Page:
Wicker Park Group periodically revisits some of its most popular blog posts. This post was first published a year ago.
In honor of Women’s History month, I wanted to write a blog post about business development for women. While many of the business development actions, approaches and challenges are universal to all lawyers, there are some differences and insights worth pointing out. I see far too many women needing both information and inspiration—questioning whether they can truly be successful at business development. I have personally coached over 1000 lawyers in my career, many of them women, and the last several months have highlighted some unique opportunities and challenges for women.
There are generally four types of women business developers:
- Those with less than 8 years of practice building their skills and network.
- Those who have been practicing 8-20+ years and have realized they don’t have a large enough network. Their business development efforts need to be focused on building relationships beyond those already shared by others in the firm.
- Those who have a decent or in some circumstances very good network and question whether they can be successful at business development.
- A small number of female rainmakers.
Business development in professional services takes time. It takes investment and patience. It takes grit and perseverance. It takes being genuine, being interested in others and often having the best interests of others in advance of your own. Women tend to be very good at most of these traits and skills, but after coaching dozens and dozens of female lawyers in the last decade, I have observed doubt and lack of self-confidence that women believe they can be good at business development. We have studied the habits of rainmakers at a handful of firms, and less than 20% of the rainmakers are women. Many believe they have to have a certain personality or sacrifice more than they are willing to be successful, but that is simply not true. In studying men and women rainmakers, they share these traits:
- Build personal relationships – internal and external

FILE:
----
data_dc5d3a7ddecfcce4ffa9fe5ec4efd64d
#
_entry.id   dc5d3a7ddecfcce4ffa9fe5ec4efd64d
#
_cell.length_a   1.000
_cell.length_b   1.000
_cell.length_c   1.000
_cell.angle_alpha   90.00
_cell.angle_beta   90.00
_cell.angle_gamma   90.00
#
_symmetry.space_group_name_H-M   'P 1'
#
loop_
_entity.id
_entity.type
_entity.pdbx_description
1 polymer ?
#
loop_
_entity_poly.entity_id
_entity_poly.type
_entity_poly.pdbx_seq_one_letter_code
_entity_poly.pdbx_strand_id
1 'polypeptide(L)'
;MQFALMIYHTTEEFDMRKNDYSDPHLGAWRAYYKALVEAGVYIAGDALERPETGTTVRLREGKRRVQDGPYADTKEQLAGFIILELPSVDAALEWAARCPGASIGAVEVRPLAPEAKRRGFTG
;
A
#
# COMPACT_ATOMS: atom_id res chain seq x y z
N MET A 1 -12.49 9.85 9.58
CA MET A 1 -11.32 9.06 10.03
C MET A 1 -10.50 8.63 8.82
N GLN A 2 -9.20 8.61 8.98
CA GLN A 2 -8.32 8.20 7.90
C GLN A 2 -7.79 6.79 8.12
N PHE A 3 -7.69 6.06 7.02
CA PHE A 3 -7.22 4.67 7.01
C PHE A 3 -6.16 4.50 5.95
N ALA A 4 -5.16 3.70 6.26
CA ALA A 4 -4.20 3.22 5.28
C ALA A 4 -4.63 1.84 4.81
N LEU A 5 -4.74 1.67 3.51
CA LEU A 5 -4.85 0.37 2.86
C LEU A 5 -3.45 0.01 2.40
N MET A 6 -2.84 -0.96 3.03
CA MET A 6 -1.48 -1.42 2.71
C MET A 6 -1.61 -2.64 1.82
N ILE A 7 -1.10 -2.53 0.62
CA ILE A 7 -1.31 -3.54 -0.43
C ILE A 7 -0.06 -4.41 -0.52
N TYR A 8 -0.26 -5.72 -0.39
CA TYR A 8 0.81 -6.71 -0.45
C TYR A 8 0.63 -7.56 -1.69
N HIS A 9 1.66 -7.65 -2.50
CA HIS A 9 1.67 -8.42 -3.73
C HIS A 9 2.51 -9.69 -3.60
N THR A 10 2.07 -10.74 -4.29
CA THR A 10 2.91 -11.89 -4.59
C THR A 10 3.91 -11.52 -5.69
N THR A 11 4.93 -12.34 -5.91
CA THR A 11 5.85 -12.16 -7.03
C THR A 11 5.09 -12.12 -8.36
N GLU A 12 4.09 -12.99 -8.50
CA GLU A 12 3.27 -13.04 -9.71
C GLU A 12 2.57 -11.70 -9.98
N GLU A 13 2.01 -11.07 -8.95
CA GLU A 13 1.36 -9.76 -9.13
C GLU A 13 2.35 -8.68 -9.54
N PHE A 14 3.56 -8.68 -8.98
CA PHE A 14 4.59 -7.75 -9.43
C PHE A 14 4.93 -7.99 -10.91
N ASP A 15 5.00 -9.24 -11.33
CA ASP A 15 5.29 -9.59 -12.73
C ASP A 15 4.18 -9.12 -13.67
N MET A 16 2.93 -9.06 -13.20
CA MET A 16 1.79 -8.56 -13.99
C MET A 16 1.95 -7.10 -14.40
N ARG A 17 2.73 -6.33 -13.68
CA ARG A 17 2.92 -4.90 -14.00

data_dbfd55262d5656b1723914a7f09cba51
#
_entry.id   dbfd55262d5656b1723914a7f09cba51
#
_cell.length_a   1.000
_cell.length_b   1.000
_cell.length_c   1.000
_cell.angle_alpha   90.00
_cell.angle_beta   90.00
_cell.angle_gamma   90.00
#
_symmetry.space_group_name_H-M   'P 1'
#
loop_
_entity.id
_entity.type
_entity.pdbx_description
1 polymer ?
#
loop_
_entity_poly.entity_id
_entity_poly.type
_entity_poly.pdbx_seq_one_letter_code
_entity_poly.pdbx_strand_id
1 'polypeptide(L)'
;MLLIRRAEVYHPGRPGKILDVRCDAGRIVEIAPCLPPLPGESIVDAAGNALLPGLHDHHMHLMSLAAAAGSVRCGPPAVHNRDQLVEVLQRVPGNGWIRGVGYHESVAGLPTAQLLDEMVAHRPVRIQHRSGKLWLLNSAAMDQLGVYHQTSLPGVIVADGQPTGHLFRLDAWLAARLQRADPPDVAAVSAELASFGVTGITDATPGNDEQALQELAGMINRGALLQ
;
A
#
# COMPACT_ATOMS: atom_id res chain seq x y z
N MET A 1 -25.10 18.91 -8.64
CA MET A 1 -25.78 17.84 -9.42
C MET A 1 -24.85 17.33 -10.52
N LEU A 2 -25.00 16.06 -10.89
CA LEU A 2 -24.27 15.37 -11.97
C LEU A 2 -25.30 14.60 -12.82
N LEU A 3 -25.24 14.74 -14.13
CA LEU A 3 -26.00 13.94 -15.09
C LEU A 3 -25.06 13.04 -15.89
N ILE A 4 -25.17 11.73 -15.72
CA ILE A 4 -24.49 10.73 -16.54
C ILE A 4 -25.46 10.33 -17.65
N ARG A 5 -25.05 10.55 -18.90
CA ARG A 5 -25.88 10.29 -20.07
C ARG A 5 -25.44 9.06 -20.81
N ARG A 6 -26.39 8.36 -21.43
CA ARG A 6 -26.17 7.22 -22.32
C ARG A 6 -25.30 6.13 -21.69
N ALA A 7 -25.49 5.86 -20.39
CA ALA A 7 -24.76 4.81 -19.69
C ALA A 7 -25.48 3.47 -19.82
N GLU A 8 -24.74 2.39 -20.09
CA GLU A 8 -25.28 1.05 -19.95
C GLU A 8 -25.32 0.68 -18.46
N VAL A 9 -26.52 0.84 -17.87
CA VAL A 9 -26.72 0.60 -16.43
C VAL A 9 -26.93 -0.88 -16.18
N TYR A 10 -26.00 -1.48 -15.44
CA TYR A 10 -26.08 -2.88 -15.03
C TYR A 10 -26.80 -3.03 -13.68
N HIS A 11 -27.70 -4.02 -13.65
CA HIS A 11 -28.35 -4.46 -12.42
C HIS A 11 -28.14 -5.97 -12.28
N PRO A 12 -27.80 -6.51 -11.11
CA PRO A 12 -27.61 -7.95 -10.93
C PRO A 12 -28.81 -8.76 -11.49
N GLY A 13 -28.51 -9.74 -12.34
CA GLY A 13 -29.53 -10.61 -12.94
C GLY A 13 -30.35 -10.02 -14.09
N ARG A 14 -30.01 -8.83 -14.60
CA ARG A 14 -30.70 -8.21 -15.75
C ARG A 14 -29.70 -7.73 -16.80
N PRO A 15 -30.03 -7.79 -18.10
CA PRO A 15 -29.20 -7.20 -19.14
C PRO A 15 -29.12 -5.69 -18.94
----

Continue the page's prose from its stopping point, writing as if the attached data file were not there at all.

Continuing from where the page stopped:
- Develop a niche
- Good mentors
- Work with a team
- Maximize travel and conferences and multitask
- Empathetic and caring
- Plan ahead
- Use checklists and to-do lists
- Get stuff done
Many different personalities are successful business developers, but it does take time and focus with your key relationships. While there is no magic number, ideally you want 10-12 good contacts whom you know, personally or professionally, that can sign an engagement letter, put in a good word for you, make an introduction, be a referral source or offer great advice. Once you have your list of contacts developed, use this list to focus and build processes that will lead to new business:
- Believe in yourself. You are not selling encyclopedias door to door. You are smart, impressive, thoughtful and engaging professionals with the skills to help your contacts with services they are already purchasing. You have good contacts. Stop telling yourself otherwise.
- Make the calls and ask for the meetings. The number of coaching calls spent encouraging women to reach out to their contacts or ask for the meeting is imbalanced to the amount of time spent with men on the same topic.
- Be intellectually curious. Great business developers ask great questions and are interested. They don’t win business by talking about themselves but by being curious.
- Block time for business development. There are a thousand demands for our time. If you don’t carve off time for the things that matter, life and other demands take priority. 15 minutes a day. 30 minutes twice a week. You decide the specifics but make the time.
- Remember this is a marathon. It takes seven to nine meaningful touchpoints for a contact to think of you for a buying decision. You are worried you are stalking at two outreaches. Keep at it and offer insights, ideas and value, and it will eventually pay off.
- Lean on personal friends and contacts. Women like helping one another. They don’t have to be in a place of signing an engagement letter to help you, but ask friends for support, introductions or advice.
- Multitask business development. Plenty of work was obtained on golf courses and over dinners decades ago. Find what works for you. Combine exercise, events with children, shared interested, professional goals or personal outings with those on your client wish list.